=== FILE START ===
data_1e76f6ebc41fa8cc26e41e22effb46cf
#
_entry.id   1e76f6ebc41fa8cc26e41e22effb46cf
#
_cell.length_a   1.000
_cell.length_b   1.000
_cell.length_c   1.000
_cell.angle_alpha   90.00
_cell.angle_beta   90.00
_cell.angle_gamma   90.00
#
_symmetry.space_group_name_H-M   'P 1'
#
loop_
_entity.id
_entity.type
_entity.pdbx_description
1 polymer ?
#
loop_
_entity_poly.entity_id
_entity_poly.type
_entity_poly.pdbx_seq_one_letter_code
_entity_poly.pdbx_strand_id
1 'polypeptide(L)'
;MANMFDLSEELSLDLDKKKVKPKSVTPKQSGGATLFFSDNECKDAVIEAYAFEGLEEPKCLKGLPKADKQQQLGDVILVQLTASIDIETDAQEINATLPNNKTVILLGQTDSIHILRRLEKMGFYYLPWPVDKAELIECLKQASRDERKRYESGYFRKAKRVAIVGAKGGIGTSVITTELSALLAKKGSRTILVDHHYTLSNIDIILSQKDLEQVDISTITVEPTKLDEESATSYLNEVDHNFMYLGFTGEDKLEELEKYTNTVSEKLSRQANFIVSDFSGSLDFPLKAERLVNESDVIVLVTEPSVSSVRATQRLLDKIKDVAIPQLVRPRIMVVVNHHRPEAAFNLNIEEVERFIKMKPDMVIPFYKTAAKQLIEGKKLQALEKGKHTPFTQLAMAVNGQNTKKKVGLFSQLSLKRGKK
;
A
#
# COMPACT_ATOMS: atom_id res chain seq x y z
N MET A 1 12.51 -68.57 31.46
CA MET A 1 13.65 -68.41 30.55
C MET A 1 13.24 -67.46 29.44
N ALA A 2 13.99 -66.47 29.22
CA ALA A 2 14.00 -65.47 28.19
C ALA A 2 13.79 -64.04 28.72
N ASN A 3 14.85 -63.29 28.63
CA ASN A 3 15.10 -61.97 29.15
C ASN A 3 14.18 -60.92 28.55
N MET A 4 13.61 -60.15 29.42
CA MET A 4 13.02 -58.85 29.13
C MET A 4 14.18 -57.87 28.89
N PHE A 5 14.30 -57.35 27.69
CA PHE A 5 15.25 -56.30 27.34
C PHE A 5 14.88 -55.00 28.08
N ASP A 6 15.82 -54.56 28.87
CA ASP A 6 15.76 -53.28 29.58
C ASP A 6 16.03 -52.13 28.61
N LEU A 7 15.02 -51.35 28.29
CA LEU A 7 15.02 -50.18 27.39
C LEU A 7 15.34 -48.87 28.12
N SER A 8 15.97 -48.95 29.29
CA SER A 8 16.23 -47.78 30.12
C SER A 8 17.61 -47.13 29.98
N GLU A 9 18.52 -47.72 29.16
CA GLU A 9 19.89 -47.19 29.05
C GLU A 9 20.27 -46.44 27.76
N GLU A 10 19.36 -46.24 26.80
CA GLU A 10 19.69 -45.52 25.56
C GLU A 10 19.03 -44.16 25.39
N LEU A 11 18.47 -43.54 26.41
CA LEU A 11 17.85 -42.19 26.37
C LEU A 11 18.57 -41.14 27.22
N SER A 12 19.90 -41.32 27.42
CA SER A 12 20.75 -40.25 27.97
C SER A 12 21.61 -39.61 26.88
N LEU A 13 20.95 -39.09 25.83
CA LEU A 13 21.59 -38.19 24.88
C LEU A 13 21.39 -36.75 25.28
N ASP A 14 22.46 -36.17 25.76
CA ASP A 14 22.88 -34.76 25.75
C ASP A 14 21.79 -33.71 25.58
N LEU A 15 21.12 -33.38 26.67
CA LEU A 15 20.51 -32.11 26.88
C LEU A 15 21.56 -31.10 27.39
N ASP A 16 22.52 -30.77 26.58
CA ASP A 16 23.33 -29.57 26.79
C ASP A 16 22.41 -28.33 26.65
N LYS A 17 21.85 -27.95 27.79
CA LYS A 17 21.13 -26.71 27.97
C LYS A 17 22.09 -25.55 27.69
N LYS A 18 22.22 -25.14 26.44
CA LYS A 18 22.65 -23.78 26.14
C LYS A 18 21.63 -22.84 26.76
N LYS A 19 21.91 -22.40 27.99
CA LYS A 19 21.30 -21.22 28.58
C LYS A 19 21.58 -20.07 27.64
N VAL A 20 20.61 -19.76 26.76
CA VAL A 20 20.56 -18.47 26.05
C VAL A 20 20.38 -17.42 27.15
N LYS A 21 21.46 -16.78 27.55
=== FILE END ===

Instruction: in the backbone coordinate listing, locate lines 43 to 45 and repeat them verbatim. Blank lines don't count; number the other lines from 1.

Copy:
N PHE A 5 14.30 -57.35 27.69
CA PHE A 5 15.25 -56.30 27.34
C PHE A 5 14.88 -55.00 28.08